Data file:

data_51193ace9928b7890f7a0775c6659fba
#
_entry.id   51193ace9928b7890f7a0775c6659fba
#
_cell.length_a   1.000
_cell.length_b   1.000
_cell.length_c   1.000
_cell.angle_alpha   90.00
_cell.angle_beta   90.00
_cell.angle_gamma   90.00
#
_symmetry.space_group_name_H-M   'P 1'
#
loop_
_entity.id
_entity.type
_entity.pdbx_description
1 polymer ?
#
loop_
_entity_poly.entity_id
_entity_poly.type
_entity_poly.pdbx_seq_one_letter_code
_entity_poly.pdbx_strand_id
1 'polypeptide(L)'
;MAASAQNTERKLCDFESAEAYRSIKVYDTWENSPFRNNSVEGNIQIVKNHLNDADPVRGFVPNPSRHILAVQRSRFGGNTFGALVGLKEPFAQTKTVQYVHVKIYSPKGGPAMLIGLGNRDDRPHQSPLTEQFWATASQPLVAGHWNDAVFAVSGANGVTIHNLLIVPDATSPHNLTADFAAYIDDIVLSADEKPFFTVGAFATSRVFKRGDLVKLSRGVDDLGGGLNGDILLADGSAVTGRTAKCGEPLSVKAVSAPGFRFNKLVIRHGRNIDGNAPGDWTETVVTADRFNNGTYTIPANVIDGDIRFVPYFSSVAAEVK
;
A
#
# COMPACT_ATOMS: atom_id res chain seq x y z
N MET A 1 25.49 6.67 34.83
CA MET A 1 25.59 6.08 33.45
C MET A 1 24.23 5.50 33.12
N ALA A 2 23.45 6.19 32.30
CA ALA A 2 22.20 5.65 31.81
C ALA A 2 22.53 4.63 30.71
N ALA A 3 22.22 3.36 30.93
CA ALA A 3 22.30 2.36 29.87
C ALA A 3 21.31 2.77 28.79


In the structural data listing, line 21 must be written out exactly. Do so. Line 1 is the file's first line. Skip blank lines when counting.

_entity_poly.entity_id